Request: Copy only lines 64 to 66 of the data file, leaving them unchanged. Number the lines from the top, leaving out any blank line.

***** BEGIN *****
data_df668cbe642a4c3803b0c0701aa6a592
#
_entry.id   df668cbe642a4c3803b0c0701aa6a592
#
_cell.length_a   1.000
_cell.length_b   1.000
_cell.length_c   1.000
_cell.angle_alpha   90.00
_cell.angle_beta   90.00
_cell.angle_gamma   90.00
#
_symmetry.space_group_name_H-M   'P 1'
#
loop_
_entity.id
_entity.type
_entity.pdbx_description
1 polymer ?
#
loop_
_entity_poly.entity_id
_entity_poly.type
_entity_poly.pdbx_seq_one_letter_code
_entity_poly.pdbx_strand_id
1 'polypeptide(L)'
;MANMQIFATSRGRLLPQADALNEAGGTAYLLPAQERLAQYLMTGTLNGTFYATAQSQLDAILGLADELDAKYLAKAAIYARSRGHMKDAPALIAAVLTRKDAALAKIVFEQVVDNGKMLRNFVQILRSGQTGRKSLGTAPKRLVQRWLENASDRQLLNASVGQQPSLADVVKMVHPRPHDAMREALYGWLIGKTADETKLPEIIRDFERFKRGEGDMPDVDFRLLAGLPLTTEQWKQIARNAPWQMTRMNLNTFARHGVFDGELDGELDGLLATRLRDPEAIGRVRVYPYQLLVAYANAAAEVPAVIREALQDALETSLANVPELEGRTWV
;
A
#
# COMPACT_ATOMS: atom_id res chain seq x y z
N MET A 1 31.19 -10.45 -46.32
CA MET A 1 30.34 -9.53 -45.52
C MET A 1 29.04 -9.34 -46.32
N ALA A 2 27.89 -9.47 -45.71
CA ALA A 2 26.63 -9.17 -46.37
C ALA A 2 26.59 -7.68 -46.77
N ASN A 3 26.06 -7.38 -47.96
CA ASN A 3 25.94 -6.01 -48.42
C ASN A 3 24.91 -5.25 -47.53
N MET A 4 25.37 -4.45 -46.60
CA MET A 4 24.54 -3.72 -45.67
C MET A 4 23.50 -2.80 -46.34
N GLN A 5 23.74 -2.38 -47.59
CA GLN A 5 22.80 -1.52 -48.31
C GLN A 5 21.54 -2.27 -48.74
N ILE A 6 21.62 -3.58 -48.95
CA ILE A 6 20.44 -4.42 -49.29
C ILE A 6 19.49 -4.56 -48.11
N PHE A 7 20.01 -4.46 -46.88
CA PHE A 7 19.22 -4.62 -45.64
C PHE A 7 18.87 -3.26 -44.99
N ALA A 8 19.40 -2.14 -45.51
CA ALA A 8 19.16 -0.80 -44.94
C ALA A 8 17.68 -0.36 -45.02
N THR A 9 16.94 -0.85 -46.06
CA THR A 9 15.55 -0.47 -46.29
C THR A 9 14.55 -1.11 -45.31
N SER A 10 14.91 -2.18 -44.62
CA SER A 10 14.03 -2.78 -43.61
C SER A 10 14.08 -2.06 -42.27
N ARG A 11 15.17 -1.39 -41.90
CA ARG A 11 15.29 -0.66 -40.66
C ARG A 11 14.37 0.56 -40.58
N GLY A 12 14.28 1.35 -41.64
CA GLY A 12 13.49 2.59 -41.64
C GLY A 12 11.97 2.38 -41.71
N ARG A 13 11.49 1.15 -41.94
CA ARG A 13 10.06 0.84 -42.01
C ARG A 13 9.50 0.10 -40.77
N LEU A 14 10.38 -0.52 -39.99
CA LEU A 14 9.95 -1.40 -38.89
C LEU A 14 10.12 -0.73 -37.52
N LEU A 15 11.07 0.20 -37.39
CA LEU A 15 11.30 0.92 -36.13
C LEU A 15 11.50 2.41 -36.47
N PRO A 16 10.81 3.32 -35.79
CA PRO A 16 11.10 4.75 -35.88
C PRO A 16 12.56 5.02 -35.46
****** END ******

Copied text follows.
N GLY A 12 14.28 1.35 -41.64
CA GLY A 12 13.49 2.59 -41.64
C GLY A 12 11.97 2.38 -41.71